Student Loans Company accused of encouraging graduates to make unnecessary payments

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Rex The universities minister has been urged to intervene following claims the Student Loans Company is giving graduates a “demoralising, damaging and dangerous” picture of their debts. Martin Lewis, the consumer affairs journalist, has accused the company of urging graduates to make payments they don’t have to make. Mr Lewis, […]

Rex
Rex

The universities minister has been urged to intervene following claims the Student Loans Company is giving graduates a “demoralising, damaging and dangerous” picture of their debts.

Martin Lewis, the consumer affairs journalist, has accused the company of urging graduates to make payments they don’t have to make.

Mr Lewis, the founder of Money-SavingExpert.com website, criticised the SLC’s new repayments website.

The site highlights an overall balance from the loans taken out as students.

But Mr Lewis said it failed to point out that the size of the debt made no difference to the amount graduates had to pay, which is linked to income.

Estimates suggest many people will never have to pay back the full balance of their debt, he added.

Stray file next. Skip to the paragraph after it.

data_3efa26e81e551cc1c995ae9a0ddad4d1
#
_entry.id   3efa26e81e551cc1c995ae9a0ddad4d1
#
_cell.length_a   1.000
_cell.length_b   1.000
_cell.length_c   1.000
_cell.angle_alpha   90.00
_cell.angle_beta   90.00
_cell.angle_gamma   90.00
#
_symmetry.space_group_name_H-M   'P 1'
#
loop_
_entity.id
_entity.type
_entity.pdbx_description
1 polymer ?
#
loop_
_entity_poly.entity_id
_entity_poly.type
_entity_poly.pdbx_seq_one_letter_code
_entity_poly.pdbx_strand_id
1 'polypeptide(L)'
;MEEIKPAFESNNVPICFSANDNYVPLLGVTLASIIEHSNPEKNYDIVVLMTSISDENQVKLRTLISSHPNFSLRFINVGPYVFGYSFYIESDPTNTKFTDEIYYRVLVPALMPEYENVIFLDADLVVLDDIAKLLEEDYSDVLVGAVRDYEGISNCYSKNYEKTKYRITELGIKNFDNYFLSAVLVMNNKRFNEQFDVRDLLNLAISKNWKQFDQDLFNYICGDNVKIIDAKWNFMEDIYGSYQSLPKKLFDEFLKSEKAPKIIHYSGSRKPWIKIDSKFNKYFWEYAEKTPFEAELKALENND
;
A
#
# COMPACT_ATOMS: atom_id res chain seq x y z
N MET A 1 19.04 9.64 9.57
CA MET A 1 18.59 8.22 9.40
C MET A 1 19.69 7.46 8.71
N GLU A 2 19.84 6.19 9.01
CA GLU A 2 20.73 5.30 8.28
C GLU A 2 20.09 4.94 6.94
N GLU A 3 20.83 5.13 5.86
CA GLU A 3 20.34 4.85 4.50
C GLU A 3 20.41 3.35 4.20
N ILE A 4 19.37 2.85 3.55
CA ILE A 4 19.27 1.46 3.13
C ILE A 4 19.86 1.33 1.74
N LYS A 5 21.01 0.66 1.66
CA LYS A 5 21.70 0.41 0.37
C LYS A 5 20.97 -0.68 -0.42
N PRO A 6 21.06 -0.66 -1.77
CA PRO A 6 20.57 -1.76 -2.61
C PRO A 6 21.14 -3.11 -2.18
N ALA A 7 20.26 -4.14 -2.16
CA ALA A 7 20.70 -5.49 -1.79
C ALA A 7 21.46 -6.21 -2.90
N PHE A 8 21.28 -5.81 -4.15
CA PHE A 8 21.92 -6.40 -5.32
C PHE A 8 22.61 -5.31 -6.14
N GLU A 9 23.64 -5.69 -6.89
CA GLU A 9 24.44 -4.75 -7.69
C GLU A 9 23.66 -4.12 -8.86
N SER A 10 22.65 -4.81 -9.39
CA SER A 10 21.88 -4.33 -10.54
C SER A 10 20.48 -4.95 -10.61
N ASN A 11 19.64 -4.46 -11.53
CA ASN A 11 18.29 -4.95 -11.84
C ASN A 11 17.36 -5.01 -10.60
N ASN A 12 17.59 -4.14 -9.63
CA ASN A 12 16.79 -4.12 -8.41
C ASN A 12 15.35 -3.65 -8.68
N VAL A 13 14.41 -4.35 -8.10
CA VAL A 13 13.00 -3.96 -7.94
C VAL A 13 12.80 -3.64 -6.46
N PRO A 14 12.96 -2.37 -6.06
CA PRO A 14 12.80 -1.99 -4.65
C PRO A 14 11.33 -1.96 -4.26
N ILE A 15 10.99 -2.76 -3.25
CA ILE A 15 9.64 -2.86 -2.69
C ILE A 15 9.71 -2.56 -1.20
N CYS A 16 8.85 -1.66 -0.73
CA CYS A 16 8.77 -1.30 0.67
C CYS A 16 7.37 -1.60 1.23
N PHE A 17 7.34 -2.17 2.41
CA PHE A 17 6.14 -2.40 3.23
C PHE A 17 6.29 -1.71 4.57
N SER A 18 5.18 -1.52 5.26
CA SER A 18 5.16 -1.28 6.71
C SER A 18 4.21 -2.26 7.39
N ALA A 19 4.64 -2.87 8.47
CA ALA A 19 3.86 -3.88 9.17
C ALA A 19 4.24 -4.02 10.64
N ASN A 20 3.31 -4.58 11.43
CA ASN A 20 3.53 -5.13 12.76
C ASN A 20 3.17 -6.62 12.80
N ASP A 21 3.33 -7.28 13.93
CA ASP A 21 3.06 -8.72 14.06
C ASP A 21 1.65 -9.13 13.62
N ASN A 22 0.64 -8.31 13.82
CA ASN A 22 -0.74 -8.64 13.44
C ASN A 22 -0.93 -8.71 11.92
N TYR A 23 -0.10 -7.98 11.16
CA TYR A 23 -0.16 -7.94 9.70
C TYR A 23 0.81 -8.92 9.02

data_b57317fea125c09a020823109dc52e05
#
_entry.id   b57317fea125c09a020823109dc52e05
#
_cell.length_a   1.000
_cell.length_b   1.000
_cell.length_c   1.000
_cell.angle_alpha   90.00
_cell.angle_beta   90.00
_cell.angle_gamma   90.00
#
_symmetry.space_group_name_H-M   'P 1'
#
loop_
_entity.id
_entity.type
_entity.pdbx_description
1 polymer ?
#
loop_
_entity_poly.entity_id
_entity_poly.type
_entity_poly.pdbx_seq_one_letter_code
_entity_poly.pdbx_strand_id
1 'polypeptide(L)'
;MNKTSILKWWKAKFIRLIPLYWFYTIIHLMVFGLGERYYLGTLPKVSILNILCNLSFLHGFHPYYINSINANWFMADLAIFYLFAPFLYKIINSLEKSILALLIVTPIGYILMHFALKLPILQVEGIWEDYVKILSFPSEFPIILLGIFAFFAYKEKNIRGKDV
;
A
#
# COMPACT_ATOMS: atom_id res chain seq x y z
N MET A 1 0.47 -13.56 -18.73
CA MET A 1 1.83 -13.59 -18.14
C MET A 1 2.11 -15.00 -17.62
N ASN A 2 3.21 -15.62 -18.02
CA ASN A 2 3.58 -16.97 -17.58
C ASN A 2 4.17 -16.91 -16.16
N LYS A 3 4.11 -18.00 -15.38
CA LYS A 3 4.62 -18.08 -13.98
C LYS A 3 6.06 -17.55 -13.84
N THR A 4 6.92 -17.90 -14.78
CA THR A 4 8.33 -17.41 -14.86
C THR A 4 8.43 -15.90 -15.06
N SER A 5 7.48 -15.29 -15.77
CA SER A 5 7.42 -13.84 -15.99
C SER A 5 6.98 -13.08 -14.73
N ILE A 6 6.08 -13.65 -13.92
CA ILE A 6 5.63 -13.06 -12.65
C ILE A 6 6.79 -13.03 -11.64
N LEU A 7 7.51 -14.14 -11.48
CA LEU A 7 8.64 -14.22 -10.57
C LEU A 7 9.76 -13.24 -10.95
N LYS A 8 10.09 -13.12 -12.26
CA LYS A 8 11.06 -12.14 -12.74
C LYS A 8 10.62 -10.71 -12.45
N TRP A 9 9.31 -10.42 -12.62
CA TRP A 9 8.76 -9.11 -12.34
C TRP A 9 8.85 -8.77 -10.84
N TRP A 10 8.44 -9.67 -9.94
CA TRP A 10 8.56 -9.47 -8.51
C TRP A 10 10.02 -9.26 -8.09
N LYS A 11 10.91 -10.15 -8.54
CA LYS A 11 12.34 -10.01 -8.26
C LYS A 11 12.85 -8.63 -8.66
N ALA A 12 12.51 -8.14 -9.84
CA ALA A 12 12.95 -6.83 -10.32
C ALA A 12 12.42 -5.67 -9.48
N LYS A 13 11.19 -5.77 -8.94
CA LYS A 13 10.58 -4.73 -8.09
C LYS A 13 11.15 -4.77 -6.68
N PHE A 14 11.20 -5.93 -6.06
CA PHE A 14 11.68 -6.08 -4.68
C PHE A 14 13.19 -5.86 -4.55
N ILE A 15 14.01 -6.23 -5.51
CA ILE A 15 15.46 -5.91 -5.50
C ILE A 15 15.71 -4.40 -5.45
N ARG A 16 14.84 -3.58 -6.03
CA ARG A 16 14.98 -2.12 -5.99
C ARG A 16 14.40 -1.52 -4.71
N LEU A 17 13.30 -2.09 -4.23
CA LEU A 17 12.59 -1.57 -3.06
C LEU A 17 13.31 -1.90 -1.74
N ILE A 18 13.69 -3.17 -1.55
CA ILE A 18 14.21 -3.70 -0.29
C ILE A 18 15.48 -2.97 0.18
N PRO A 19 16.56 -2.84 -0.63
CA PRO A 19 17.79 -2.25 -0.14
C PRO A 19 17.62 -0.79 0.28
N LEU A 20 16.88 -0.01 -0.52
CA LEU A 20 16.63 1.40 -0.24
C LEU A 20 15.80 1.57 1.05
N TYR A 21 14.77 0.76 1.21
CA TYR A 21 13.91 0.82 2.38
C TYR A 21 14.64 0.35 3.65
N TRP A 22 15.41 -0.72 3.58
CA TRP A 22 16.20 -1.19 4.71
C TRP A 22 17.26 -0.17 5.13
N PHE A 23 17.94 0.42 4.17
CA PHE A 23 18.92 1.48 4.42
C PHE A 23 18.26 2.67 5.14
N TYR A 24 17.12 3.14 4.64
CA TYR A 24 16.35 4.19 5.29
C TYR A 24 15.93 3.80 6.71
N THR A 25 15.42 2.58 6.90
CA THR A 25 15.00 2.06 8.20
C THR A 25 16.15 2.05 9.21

Repayments are currently set at 9% of a graduate’s income above £26,575. Any remaining debt not paid off after 30 years is written off.

Mr Lewis called on the SLC and the universities minister, Michelle Donelan to remove the company’s “ quick repayment facility” on the website.

He added: “It is far too flippant a tool for such a substantial and risky transaction”.

He said he was “calling again for a thorough overhaul of this misleading new government website”.

He told the Guardian: “The first thing university leavers see when they log in, in a large font, is the amount of ‘debt’ they owe. This is demoralising, damaging and dangerous. Owing £30,000, £300,000 or £3m makes no difference to your annual repayments.”

“The only impact the amount of debt has is whether you clear it or not within the 30 years before it is wiped. And it’s predicted the vast majority – 83% – of university leavers won’t earn enough that their repayments clear it in full. They’ll keep repaying for the whole 30 years, like an additional tax – so the amount of debt for them is pretty irrelevant.”

He said the site “makes many think they should overpay like a normal debt… Yet unless you’re making huge overpayments, for most people overpaying does diddly-squat – you’ll still continue to repay 9% of everything over the threshold for 30 years. Overpaying is a total waste of money. “

David Wallace, the SLC’s deputy chief executive, said the new online service had been created after extensive consultation with users, who asked for more up-to-date information about their outstanding balance.

He said: “We think we’ve done a really good job here for customers, the feedback we’ve had was good. So we were really disappointed at the reaction from MoneySavingExpert.”

The SLC said the service made clear graduates should consider their circumstances before making voluntary repayments.

The SLC also said that in “the coming months” it plans to contact users to remind them they only have to pay 9% of their earnings above the threshold, regardless of their outstanding balance.

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